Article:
Browsing by Subject "Risk stratification"

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  • Koponen, Mikael; Havulinna, Aki S; Marjamaa, Annukka; Tuiskula, Annukka M; Salomaa, Veikko; Laitinen-Forsblom, Päivi J; Piippo, Kirsi; Toivonen, Lauri; Kontula, Kimmo; Viitasalo, Matti; Swan, Heikki (BioMed Central, 2018)
    Abstract Background Long QT syndrome (LQTS) is an inherited cardiac disorder predisposing to sudden cardiac death (SCD). We studied factors affecting the clinical course of genetically confirmed patients, in particular those not receiving β-blocker treatment. In addition, an attempt was made to associate risk of events to specific types of KCNQ1 and KCNH2 mutations. Methods A follow-up study covering a mean of 18.6 ± 6.1 years was conducted in 867 genetically confirmed LQT1 and LQT2 patients and 654 non-carrier relatives aged 18–40 years. Cox regression models were used to evaluate the contribution of clinical and genetic risk factors to cardiac events. Results In mutation carriers, risk factors for cardiac events before initiation of β-blocker included LQT2 genotype (hazard ratio [HR] = 2.1, p = 0.002), female gender (HR = 3.2, p < 0.001), a cardiac event before the age of 18 years (HR = 5.9, p < 0.001), and QTc ≥500 ms (vs < 470 ms, HR = 2.7, p = 0.001). LQT1 patients carrying the KCNQ1 D317N mutation were at higher risk (HR = 3.0–3.9, p < 0.001–0.03) compared to G589D, c.1129-2A > G and other KCNQ1 mutation carriers after adjusting for gender, QTc duration, and cardiac events before age 18. KCNH2 c.453delC, L552S and R176W mutations associated with lower risk (HR = 0.11–0.23, p < 0.001) than other KCNH2 mutations. Conclusions LQT2 (compared to LQT1), female gender, a cardiac event before age 18, and long QT interval increased the risk of cardiac events in LQTS patients aged 18 to 40 years. The nature of the underlying mutation may be associated with risk variation in both LQT1 and LQT2. The identification of high-risk and low-risk mutations may enhance risk stratification.
  • Koponen, Mikael; Havulinna, Aki S.; Marjamaa, Annukka; Tuiskula, Annukka M.; Salomaa, Veikko; Laitinen-Forsblom, Päivi J.; Piippo, Kirsi; Toivonen, Lauri; Kontula, Kimmo; Viitasalo, Matti; Swan, Heikki (2018)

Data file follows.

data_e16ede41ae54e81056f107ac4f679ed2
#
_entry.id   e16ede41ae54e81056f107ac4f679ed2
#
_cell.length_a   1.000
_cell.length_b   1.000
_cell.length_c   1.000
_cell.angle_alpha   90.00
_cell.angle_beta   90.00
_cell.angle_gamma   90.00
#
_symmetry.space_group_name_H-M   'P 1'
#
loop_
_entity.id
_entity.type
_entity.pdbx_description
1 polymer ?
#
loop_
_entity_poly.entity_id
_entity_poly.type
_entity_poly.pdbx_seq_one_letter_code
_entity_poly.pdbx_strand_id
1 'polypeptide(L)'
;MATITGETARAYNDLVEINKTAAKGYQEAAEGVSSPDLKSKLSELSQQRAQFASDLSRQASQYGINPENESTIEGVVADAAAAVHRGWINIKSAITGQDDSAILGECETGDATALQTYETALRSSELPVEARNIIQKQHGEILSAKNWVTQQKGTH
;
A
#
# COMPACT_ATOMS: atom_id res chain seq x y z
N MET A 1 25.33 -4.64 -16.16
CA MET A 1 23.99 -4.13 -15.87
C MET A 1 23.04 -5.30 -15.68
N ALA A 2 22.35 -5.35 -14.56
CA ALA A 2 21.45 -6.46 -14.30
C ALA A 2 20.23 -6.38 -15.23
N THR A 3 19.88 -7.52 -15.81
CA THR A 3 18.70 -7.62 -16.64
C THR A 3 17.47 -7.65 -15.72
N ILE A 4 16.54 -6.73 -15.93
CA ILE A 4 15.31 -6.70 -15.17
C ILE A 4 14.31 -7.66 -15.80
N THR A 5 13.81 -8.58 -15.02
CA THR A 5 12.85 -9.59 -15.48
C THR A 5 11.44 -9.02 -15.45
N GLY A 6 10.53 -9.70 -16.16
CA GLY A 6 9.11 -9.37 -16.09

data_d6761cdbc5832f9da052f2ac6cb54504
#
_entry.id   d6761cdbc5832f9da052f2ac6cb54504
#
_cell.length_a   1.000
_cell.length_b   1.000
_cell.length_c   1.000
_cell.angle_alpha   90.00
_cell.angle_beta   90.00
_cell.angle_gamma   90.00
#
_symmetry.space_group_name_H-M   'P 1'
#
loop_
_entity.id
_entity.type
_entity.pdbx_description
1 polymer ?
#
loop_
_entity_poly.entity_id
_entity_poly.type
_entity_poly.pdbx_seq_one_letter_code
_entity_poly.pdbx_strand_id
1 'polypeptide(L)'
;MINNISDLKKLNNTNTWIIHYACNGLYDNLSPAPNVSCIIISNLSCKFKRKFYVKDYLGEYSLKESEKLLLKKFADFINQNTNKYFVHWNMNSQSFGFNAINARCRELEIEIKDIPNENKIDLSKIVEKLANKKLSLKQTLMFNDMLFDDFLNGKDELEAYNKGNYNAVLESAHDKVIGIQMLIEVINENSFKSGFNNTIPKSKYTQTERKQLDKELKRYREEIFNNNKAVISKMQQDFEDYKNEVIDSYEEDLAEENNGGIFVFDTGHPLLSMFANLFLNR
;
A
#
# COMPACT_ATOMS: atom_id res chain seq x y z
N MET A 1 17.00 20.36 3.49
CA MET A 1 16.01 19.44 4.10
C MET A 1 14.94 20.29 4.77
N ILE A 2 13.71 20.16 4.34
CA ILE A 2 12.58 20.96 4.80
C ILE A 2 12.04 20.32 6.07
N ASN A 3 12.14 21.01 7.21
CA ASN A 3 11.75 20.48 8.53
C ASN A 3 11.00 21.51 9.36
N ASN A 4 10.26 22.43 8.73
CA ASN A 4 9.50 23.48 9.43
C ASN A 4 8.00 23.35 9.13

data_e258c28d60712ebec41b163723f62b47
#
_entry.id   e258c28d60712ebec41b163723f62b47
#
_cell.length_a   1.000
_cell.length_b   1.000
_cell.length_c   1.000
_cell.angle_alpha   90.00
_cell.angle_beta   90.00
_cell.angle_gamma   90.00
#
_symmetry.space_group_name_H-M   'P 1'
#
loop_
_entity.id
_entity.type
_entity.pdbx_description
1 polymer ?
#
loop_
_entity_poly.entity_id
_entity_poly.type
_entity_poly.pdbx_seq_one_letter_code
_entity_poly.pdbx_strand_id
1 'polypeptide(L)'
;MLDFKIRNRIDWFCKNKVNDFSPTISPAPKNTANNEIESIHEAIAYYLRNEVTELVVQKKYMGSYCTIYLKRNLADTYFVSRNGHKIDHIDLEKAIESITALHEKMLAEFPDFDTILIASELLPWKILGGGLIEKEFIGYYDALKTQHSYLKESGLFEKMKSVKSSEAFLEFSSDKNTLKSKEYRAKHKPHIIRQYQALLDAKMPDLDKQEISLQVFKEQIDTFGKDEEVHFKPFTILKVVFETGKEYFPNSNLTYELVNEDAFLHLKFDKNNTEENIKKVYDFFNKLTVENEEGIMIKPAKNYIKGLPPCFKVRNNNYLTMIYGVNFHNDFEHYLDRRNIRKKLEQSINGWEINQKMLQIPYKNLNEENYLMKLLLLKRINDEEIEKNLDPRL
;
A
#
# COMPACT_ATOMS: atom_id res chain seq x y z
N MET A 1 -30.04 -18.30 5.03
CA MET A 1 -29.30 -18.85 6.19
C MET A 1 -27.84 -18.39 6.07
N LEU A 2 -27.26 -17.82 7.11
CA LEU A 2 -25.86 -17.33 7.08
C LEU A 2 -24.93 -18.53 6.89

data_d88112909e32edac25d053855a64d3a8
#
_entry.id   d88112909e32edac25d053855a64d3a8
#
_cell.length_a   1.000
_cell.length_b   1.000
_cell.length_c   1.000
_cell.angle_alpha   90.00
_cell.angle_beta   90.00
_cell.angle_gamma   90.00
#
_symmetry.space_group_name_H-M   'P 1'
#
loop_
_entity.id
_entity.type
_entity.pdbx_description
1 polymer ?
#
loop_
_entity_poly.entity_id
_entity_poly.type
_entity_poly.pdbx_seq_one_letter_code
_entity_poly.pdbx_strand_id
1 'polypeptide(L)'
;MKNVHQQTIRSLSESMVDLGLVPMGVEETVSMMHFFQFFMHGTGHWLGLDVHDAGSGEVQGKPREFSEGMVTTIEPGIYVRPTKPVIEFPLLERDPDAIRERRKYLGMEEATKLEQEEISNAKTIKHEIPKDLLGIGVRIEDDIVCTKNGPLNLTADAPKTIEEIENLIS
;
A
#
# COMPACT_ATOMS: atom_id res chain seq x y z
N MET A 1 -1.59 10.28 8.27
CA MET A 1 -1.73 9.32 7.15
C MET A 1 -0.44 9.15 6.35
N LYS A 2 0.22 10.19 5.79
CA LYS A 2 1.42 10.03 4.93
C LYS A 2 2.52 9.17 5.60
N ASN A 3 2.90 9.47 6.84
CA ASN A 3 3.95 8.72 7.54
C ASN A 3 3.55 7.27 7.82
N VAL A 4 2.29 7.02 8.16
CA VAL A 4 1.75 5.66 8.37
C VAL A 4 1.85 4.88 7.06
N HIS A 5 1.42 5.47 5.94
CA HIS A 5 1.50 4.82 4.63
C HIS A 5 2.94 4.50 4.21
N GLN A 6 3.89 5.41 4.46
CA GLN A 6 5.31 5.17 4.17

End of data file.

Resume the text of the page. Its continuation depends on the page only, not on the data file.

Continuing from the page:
Background: Long QT syndrome (LQTS) is an inherited cardiac disorder predisposing to sudden cardiac death (SCD). We studied factors affecting the clinical course of genetically confirmed patients, in particular those not receiving beta-blocker treatment. In addition, an attempt was made to associate risk of events to specific types of KCNQ1 and KCNH2 mutations. Methods: A follow-up study covering a mean of 18.6 +/- 6.1 years was conducted in 867 genetically confirmed LQT1 and LQT2 patients and 654 non-carrier relatives aged 18-40 years. Cox regression models were used to evaluate the contribution of clinical and genetic risk factors to cardiac events. Results: In mutation carriers, risk factors for cardiac events before initiation of beta-blocker included LQT2 genotype (hazard ratio [HR] = 2.1, p = 0.002), female gender (HR = 3.2, p <0.001), a cardiac event before the age of 18 years (HR = 5.9, p <0.001), and QTc >= 500 ms (vs <470 ms, HR = 2.7, p = 0.001). LQT1 patients carrying the KCNQ1 D317N mutation were at higher risk (HR = 3.0-3.9, p <0.001-0.03) compared to G589D, c. 1129-2A > G and other KCNQ1 mutation carriers after adjusting for gender, QTc duration, and cardiac events before age 18. KCNH2 c. 453delC, L552S and R176W mutations associated with lower risk (HR = 0.11-0.23, p <0.001) than other KCNH2 mutations. Conclusions: LQT2 (compared to LQT1), female gender, a cardiac event before age 18, and long QT interval increased the risk of cardiac events in LQTS patients aged 18 to 40 years. The nature of the underlying mutation may be associated with risk variation in both LQT1 and LQT2. The identification of high-risk and low-risk mutations may enhance risk stratification.
  • Huvila, Jutta; Laajala, Teemu D.; Edqvist, Per-Henrik; Mardinoglu, Adil; Talve, Lauri; Ponten, Fredrik; Grenman, Seija; Carpen, Olli; Aittokallio, Tero; Auranen, Annika (2018)